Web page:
Power Words to Make Your Promo Succeed
Guest Post by Will Newman
Let me start by apologizing to you.
I'm going to talk to you about something I talked about a couple of years ago. Not the same words, but the same ideas.
Today we're going to chat about verbs … and how the verbs you use can make or break promotional writing.
Let's start by recalling briefly the 4-Ps: Promise-Picture-Proof-Push. You use the "picture" part of the 4-Ps to make your promise and the benefits of the product come alive.
The picture makes your product real to your prospect. With a compelling picture, he sees his life improving, because your words paint a visual image for him.
Let's start by taking a look at three groups of sentences:
1. A brilliant sunset of reds and golds completely covered the sands of Saint Tropez.
2. A brilliant sunset of reds and golds splashed the sands of Saint Tropez.
1. Investors are quickly earning huge profits from these stocks.
2. Investors are reaping huge profits from these stocks.
1. Natural pain relievers move more speedily through your bloodstream than synthetic ones.
2. Natural pain relievers surge through your bloodstream faster than synthetic ones.
Which of the sentences in each of these groups paints a clearer, more visual picture?
Not much doubt, is there? The second sentence of each group is more visual than the first. You can picture what's happening more easily because of one small part of the better sentences …
Your seventh grade English teacher told you something like: The verb is "a word that expresses action, being, or state of being." Not very exciting.
I much prefer grammarian Karen Elizabeth Gordon's description. This author of numerous entertaining and offbeat grammar books calls verbs "the heartbeat of a sentence."
Strong verbs bring life to your writing. They paint that all-important picture for your reader.
Not all verbs are created equal …
The verb in the first sentence of each example (I've underlined them for you) is what you might call an "everyday verb." It isn't very lively. The verb in the second sentence of each example sounds and feels more active, more dynamic.
"Covered" just sits there … like an unmoving blanket. When we writers use an everyday verb, we feel forced to use an adverb to add pizzazz to the sentence. I added "completely" in this case.
Change "covered" to "splashed" – a more active, dynamic verb – and you can feel the different colored lights dancing on the sands.
Everybody dreams of "earning huge profits." When I read it, though, I get the image of someone standing in line at the paymaster or sitting at a desk opening the pay envelope.
I tried to enliven the image by adding the adverb "quickly." It helped a little. But not much.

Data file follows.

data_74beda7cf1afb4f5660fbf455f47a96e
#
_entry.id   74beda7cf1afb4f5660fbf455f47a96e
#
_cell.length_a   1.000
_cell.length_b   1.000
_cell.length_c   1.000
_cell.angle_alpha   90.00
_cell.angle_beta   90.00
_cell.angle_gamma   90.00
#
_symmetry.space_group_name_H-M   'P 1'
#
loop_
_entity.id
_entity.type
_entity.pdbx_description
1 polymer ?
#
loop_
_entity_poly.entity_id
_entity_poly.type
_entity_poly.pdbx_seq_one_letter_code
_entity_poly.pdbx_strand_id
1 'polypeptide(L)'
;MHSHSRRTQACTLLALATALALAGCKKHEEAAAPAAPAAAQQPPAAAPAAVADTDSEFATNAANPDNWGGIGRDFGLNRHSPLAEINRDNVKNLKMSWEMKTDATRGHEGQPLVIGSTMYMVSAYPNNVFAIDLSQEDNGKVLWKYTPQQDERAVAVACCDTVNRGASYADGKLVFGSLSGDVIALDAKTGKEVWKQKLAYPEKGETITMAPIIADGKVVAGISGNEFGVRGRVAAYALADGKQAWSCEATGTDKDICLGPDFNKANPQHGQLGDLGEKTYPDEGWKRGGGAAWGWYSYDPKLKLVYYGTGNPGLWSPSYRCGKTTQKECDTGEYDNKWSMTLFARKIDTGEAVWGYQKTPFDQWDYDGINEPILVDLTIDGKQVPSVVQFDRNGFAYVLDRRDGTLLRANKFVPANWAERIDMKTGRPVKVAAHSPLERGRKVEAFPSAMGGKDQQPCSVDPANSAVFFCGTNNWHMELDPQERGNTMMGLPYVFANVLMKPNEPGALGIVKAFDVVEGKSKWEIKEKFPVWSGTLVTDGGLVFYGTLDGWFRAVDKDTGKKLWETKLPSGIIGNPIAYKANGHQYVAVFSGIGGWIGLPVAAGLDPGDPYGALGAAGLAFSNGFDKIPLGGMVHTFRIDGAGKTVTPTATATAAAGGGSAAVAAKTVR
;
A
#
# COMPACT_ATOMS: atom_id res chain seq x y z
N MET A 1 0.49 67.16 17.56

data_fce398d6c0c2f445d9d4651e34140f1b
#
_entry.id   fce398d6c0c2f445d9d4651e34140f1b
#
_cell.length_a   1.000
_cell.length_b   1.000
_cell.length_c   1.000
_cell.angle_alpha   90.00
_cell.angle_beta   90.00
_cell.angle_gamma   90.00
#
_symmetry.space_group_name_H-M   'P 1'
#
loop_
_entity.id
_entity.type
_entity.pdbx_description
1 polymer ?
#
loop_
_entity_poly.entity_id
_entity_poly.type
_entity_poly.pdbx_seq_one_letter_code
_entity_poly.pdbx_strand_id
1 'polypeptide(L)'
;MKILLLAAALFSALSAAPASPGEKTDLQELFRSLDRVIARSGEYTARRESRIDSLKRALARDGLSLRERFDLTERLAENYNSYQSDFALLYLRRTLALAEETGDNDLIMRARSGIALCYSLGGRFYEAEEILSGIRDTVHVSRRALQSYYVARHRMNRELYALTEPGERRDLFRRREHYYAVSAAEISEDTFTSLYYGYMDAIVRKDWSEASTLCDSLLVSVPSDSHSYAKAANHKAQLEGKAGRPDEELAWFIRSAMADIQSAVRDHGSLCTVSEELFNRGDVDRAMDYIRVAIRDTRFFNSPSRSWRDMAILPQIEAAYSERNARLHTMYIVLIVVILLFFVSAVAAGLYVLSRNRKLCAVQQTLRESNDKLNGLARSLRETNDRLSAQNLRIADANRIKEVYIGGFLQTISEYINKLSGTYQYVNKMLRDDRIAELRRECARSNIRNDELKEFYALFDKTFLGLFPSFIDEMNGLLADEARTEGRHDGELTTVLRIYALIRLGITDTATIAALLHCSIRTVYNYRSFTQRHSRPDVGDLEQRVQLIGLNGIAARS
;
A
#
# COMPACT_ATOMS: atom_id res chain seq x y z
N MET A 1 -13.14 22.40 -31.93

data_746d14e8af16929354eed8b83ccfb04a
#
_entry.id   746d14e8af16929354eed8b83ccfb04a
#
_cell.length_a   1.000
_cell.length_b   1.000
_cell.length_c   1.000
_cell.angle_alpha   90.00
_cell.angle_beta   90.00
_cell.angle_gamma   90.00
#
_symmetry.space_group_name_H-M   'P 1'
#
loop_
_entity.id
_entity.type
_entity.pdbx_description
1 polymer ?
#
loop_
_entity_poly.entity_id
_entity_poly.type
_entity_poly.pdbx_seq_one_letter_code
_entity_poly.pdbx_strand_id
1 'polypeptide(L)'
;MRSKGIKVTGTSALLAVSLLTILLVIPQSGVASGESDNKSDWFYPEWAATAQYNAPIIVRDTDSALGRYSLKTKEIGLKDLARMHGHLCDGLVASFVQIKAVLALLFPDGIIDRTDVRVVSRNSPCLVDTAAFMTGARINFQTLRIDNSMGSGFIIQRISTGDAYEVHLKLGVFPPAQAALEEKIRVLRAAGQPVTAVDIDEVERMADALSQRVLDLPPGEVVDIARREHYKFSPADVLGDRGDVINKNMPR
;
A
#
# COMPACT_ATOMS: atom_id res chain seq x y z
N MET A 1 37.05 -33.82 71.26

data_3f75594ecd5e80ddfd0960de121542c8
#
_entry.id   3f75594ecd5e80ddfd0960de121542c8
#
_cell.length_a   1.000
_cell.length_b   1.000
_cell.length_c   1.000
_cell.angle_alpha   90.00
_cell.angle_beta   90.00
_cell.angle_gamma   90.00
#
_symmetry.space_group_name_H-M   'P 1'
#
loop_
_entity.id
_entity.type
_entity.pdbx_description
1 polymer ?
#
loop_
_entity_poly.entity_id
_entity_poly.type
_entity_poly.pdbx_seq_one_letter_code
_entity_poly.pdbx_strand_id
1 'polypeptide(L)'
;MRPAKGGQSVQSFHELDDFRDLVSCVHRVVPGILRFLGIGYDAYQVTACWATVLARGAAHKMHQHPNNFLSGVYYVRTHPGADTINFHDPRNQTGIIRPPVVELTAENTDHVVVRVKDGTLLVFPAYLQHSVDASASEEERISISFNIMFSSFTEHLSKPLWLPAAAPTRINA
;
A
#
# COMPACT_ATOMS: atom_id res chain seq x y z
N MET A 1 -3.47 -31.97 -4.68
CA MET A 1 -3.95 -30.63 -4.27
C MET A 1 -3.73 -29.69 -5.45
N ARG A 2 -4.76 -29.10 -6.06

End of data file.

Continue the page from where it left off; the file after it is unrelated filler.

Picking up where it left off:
But, look at "reaping." This verb brings to mind amassing piles of golden wheat … or golden cash. No adverb necessary.
Those natural pain relievers? Which would you rather use? Ones that move speedily? Or ones that surge?
The Master of Horror on the horror of weak verbs …
Use everyday verbs, the ones that lack excitement and verve, and you'll find yourself trying to bolster their visual power with adverbs.
A little bit of English review again. Adverbs are the words we attach to verbs to describe how someone is doing something: Run hurriedly … move quickly … yell loudly.
Adverbs often – but not always – end in "-ly." (And, not all -ly words are adverbs.) Our teachers taught us to dress up our writing with these words. Here's what Stephen King says about them …
The adverb is not your friend … With adverbs, the writer usually tells us he or she is afraid he/she isn't expressing himself/herself clearly, that he or she is not getting the point or the picture across.
It's natural to use everyday verbs and adverbs when you write … in your first draft. On one of your editing/rewrite passes, seek out every adverb. When you catch one, try eliminating it.
But don't eliminate it simply by deleting it. Eliminate your need to use an adverb by examining the verb you're using. Is your verb as powerful, as visual, as active as it needs to be?
If you're depending on an adverb to give life to your verb, your verb is weak. Slash it out. Replace it with a strong verb.
In On Writing Stephen King presents this example: "He closed the door firmly" vs. "He slammed the door."
You hear "slam" in your mind's ear. "Closed firmly" barely makes a whimper.
All of them?
Should you abolish all your adverbs?
Not at all. Adverbs have their place. The trick is to make sure you use the strongest verbs you can and shun adverbs where it counts most.
Where's that? In copywriting, it's where you paint your picture of the reader's life as the product will change it. Or, where you describe the product's benefits. Or, where you describe what the reader might lose by ignoring the opportunity you're giving him.
When you need to make the biggest impression, that's when you wear your fanciest clothing … strong, active, visual verbs.
Yours for a successful copywriting career,
This article appears courtesy of American Writers & Artists Inc.’s (AWAI) The Golden Thread, a free newsletter that delivers original, no-nonsense advice on the best wealth careers, lifestyle careers and work-at-home careers available. For a complimentary subscription, visit http://www.awaionline.com/signup/.
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